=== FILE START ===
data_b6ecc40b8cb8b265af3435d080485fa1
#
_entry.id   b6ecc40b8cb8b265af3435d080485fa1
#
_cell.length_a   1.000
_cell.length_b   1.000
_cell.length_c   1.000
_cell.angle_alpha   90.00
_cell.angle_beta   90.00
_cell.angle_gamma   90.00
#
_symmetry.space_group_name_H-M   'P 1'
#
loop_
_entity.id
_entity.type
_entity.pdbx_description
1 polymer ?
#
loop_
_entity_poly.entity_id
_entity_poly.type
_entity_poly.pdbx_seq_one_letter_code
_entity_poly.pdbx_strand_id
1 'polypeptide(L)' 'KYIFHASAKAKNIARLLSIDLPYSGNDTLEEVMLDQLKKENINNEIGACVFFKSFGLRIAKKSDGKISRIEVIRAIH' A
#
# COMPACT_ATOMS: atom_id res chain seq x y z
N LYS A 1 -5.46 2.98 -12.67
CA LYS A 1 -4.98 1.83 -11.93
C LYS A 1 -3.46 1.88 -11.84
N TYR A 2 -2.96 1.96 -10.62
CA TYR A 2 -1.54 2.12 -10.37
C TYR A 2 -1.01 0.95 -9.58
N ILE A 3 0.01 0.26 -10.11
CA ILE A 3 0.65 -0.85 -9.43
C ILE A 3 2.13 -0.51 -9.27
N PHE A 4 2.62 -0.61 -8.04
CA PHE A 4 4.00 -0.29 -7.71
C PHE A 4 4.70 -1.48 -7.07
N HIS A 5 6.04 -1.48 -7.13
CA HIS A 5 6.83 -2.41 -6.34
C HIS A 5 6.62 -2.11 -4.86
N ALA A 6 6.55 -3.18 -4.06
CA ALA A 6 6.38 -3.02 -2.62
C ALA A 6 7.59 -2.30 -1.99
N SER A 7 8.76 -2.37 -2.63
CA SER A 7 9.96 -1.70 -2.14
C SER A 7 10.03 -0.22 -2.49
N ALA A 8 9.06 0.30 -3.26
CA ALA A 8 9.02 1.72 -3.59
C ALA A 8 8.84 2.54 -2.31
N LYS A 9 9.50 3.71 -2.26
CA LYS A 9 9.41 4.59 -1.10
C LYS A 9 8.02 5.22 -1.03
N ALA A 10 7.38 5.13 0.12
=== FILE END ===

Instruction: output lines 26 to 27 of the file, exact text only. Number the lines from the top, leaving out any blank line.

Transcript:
#
# COMPACT_ATOMS: atom_id res chain seq x y z